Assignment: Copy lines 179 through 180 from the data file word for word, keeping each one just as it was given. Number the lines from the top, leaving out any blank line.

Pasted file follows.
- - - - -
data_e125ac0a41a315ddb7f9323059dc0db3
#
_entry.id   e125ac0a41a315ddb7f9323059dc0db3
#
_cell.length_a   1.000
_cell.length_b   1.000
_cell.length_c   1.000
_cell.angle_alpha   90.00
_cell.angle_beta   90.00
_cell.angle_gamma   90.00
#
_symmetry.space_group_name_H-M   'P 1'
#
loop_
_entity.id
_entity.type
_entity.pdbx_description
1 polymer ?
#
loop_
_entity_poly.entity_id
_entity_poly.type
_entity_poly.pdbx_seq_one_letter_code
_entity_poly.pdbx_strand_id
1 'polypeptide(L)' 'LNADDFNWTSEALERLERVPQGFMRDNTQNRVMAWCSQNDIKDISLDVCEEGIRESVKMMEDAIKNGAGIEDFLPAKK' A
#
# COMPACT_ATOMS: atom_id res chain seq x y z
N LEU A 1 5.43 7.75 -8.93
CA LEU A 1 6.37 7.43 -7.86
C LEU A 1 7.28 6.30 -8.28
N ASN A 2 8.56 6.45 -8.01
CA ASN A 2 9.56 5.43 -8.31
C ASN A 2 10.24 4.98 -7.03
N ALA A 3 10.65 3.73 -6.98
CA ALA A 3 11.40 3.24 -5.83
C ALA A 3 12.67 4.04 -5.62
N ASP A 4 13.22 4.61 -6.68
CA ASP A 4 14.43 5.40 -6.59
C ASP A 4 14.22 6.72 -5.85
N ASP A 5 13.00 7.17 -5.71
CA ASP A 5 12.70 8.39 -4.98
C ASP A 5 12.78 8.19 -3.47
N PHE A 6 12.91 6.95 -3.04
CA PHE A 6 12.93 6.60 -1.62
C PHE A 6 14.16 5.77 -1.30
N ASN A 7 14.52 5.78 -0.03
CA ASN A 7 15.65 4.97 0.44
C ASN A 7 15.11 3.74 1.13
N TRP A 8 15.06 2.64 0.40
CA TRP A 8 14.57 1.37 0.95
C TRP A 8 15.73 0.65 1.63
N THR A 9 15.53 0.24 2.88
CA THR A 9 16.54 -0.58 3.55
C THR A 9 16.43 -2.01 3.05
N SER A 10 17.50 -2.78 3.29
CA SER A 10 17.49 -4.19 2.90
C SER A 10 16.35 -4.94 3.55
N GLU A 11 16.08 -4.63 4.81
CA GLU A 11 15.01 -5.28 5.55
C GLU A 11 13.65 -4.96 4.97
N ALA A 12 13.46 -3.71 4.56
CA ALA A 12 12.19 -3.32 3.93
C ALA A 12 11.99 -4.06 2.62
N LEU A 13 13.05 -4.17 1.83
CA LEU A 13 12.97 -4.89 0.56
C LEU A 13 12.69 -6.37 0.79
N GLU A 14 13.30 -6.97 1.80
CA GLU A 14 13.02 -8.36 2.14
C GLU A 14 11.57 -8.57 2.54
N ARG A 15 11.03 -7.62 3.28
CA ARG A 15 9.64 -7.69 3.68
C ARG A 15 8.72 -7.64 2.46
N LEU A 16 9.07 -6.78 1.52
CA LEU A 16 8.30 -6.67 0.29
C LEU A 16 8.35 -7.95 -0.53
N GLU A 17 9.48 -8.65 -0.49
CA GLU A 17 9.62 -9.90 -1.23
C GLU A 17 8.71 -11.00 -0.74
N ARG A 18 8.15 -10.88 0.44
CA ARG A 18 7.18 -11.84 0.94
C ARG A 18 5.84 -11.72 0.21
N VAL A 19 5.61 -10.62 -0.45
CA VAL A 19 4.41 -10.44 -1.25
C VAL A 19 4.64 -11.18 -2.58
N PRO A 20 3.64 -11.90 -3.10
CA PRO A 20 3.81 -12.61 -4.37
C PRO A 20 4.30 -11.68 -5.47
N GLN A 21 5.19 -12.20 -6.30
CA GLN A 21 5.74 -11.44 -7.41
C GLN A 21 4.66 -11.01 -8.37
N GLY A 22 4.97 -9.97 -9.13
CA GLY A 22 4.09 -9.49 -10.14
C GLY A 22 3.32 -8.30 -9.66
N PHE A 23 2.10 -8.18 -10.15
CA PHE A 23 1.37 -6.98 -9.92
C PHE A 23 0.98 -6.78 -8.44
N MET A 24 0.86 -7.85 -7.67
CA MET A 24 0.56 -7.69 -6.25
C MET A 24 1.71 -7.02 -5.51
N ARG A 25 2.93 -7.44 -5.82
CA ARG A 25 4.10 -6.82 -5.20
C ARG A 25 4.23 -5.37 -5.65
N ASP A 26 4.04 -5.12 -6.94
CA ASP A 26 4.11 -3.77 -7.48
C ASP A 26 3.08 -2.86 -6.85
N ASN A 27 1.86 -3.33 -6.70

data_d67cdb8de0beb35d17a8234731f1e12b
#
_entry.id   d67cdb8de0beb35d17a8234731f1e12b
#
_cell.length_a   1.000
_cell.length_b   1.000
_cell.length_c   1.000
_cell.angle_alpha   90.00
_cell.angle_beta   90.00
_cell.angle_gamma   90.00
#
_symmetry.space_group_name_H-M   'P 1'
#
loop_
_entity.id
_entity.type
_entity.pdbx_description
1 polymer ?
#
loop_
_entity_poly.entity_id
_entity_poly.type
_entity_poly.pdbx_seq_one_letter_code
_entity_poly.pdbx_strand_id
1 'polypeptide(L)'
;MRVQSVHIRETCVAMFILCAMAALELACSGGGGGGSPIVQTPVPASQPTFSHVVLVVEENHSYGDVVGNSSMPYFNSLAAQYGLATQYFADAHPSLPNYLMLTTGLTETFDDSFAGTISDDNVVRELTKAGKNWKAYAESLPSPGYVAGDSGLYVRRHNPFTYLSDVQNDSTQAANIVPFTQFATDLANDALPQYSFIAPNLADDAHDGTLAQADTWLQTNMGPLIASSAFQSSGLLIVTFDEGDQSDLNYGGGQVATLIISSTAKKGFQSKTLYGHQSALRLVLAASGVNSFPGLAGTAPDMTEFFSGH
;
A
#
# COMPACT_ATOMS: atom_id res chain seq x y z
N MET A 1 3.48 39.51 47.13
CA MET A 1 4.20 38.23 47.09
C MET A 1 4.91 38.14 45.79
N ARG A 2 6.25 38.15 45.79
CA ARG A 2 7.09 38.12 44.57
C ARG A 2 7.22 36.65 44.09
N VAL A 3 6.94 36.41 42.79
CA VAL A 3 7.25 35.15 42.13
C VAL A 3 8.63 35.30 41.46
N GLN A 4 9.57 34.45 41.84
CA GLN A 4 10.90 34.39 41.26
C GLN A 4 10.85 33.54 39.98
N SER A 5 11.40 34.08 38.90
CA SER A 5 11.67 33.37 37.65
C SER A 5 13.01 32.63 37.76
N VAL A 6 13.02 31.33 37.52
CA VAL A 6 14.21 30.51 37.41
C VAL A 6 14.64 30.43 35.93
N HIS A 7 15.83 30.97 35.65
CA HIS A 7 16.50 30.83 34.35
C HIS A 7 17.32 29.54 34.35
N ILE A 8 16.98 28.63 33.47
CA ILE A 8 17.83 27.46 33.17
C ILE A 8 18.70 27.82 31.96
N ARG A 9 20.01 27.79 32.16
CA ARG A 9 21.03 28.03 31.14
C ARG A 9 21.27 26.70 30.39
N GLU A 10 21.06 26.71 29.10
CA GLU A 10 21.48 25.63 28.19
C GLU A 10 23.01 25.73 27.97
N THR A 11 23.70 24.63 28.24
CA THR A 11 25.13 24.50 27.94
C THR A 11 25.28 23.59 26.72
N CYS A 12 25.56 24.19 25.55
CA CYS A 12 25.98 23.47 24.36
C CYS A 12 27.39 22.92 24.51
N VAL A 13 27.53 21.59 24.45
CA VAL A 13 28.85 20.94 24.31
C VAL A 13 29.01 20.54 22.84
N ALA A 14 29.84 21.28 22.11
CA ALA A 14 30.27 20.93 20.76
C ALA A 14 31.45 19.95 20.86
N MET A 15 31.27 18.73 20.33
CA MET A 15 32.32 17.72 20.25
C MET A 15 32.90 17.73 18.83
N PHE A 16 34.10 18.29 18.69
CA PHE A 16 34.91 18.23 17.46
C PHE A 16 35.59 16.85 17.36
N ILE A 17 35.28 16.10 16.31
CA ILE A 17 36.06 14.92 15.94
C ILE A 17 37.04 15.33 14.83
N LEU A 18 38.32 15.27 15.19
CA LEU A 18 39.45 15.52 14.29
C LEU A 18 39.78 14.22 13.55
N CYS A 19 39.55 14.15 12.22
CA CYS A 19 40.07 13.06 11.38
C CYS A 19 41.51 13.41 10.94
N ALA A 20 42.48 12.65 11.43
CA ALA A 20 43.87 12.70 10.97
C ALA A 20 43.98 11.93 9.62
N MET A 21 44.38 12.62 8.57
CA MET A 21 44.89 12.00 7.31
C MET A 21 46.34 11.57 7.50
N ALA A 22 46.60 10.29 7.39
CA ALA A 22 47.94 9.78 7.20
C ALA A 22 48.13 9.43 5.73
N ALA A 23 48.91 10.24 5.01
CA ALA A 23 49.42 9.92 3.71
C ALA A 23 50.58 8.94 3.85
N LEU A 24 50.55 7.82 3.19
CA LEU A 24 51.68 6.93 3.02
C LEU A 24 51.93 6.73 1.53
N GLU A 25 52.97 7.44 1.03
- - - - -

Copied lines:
N MET A 15 31.27 18.73 20.33
CA MET A 15 32.32 17.72 20.25